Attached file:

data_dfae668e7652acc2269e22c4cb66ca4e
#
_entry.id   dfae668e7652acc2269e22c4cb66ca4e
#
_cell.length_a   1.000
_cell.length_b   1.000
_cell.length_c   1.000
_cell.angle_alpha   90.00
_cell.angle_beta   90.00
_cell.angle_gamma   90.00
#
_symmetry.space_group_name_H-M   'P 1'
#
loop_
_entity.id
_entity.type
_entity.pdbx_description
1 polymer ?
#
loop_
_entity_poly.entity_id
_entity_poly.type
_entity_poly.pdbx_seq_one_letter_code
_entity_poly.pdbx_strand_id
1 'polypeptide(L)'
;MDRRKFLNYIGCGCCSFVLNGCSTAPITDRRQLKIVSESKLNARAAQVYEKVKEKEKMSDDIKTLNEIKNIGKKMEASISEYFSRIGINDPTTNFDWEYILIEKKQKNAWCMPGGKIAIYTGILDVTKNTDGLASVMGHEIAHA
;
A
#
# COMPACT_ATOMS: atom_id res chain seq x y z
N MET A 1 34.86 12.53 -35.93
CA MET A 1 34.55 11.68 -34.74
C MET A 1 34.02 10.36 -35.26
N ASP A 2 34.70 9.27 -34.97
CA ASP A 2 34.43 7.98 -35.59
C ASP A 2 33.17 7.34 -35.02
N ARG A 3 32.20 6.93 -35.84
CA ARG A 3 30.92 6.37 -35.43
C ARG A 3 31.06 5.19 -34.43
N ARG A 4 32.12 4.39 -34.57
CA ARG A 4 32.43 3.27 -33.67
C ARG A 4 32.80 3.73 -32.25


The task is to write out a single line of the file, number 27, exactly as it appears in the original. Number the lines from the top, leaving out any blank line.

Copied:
;